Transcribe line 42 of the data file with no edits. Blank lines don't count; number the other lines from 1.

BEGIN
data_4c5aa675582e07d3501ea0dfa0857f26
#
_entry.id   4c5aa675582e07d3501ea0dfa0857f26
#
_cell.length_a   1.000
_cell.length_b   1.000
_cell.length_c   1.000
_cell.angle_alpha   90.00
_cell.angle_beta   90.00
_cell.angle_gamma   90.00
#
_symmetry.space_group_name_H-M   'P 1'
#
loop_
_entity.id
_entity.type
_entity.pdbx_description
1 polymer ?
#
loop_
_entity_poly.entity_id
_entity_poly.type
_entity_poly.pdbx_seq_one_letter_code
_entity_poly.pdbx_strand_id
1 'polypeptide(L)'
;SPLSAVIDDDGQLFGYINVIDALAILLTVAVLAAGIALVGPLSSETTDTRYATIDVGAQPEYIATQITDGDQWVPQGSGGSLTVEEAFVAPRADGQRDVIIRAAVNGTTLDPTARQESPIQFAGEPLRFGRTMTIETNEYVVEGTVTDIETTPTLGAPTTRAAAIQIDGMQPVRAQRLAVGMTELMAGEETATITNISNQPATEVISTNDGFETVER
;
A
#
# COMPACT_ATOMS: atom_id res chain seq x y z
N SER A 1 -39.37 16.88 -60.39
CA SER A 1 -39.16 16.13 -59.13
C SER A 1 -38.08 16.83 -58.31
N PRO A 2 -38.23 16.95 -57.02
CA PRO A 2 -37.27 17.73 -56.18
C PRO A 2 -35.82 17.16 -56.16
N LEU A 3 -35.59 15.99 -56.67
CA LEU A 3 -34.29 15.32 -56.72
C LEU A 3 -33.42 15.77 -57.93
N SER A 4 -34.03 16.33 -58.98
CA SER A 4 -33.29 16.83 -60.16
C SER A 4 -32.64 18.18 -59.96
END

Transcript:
C SER A 4 -32.64 18.18 -59.96